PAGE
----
Get Out Quick, Inc.
By Ross Adkin
25 March 2014
Ponzi: a fraudulent investing scam promising high rates of return with little risk to investors.
“We got the go-ahead, we’re in. Two tickets only. Somewhere in the US, they said they’d provide details. You’ll go yourself I presume. And Suleiman has agreed to play?”
“Yes, I’ll tell him right away.”
“Make sure he stays focused. The spot is pretty remote so there’ll be no distractions there, but keep an eye on him until you leave Kabul.”
“It’s in two days. I’ve sent over the official invitation; take it with you. And please remember that we cannot screw this up.”
Farid threw down the phone and picked up another.
“Suleiman, the game is on. We’re leaving for the US in two days and we need you to be at your best. Where are you?”
A wheezy voice replied from the other end, so smoky that Farid could almost taste the shisha. “Ah, good. Since you ask, I’m feeling especially lucky at the moment. I’m in Dubai, doing the Krueger contract. Just won a tidy sum from some Russian mobsters on Kish.”
“The Krueger?” A pause.
“Yes, just needs a few things to finish it off.”
“OK. But come back today. I want you where I can see you until the game is done.”
“There was one favour I wanted to ask you…”
“Those safes? Yes, I sorted it. Get back today.”
Farid looked out at the arid hills surrounding the city. He couldn’t wait to get out: he hated driving on its roads, and the government was going to fall soon, everyone knew. Now that the game was fixed he would book his family onto a flight for later in the week, and follow them once everything was settled. This was going to be his last flutter with the Khan Brothers, he had decided. On reflection the four-to-one odds seemed good – hadn’t he seen far worse before and come out on top? Yes, he assured himself, the scheme was destined to work. Suleiman was a card genius, and he would live comfortably but modestly abroad, perhaps find a less stressful job in another bank to keep himself busy.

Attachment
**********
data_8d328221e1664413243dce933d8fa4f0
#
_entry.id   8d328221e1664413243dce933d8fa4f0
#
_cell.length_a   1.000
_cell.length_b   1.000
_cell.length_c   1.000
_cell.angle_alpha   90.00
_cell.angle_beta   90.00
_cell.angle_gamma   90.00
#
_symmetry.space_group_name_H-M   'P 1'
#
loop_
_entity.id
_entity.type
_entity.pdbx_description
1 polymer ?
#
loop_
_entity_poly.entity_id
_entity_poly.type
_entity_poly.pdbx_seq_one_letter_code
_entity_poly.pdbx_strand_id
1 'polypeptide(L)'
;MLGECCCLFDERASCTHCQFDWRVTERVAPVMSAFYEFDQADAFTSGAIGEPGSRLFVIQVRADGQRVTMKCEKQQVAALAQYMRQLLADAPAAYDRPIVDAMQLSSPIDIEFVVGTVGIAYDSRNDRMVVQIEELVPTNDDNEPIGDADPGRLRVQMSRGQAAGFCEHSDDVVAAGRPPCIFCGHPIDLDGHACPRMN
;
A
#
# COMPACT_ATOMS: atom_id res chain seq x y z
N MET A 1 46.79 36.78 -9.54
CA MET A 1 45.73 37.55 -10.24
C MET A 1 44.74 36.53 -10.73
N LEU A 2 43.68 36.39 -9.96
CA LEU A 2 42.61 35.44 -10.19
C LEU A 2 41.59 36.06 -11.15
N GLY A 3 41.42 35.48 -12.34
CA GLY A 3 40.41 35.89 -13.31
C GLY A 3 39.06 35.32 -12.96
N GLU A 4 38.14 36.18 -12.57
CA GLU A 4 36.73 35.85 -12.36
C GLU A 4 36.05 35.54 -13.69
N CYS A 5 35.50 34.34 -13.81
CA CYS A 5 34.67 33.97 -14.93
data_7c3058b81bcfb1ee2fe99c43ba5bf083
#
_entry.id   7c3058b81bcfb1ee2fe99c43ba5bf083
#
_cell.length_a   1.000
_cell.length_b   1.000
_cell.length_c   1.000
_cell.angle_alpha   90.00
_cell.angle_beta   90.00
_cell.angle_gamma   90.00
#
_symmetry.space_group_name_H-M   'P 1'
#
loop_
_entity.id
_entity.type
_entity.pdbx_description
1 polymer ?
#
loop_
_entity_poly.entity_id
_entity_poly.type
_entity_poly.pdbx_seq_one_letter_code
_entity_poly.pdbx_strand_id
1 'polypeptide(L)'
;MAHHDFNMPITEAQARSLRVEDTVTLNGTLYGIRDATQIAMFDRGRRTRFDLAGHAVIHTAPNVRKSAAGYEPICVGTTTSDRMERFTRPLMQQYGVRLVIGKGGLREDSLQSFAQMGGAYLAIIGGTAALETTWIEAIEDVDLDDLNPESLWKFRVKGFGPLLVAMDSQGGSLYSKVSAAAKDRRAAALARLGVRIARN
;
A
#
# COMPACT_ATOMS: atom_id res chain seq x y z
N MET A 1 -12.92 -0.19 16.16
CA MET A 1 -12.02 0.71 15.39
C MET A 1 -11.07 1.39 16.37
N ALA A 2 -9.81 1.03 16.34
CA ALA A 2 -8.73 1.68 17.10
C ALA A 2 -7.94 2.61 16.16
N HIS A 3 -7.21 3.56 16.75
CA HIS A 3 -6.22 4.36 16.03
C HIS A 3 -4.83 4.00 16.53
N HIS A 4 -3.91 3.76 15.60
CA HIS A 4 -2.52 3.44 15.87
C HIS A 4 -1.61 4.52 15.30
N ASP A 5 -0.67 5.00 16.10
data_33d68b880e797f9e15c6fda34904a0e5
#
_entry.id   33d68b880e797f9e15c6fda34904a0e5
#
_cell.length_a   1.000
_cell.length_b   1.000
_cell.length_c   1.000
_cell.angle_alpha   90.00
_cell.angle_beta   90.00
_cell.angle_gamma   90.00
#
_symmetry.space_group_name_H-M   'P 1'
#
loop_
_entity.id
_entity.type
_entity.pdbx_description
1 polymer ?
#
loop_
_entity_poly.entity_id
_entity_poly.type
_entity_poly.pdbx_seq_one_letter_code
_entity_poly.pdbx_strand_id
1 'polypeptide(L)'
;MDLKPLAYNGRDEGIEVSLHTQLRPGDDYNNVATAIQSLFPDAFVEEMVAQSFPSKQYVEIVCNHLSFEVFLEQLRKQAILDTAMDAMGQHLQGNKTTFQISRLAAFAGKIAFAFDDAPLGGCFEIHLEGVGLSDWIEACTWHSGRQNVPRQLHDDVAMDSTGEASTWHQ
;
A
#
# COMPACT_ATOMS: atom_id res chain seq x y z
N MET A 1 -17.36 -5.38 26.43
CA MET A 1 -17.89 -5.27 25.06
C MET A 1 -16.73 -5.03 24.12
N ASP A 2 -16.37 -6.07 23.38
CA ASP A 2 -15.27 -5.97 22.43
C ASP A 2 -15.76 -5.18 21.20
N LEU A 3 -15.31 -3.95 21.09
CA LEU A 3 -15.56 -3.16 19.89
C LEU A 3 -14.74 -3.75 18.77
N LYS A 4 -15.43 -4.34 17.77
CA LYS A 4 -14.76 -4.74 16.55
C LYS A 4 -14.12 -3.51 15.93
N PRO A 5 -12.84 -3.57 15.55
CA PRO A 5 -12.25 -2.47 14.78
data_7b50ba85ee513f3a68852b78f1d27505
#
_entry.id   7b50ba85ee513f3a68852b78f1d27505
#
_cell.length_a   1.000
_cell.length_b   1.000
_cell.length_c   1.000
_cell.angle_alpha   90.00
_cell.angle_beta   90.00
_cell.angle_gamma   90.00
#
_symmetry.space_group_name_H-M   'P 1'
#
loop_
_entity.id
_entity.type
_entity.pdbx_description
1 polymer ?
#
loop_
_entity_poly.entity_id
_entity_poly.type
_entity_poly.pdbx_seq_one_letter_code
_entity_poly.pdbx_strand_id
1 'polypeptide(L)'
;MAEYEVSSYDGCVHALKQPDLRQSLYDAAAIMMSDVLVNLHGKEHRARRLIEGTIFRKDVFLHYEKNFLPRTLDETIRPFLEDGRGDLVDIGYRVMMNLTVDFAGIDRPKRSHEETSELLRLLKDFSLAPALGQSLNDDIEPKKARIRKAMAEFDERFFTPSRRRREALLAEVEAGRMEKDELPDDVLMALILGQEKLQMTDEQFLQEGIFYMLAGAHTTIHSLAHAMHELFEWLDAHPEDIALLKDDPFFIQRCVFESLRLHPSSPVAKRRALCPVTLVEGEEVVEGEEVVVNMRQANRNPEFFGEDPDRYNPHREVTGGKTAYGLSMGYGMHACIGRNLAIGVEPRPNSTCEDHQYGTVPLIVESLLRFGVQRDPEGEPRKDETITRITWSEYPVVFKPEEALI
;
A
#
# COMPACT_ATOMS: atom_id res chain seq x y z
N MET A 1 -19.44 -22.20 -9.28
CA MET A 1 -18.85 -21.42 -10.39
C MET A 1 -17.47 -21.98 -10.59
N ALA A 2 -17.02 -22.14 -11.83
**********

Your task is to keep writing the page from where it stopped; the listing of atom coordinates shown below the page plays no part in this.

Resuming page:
The phone rang again. A helicopter full of foreign currency had arrived ahead of schedule and needed somewhere to land. There were so many comings and goings these days. So many more names and bank codes to remember, and life seemed so untidy, so bulky with so many suitcases and sports bags lying around as people preferred to deal in cash. For the best part of the last six months he had been aggressively collecting funds to get Suleiman into this game; taking his well-worn spiel on the benefits of banking with a modern institution like Khan Brothers to every corner of the country, collecting bundles of torn and dirty notes, sometimes even coins. The whole process had been distasteful. Dealing in cash, and so directly with customers, seemed crude somehow. What had kept him going was the knowledge that when the scheme paid off and people saw the windfalls a new modern finance system could bring, his bank, Khan Brothers, would be remembered as the pioneers.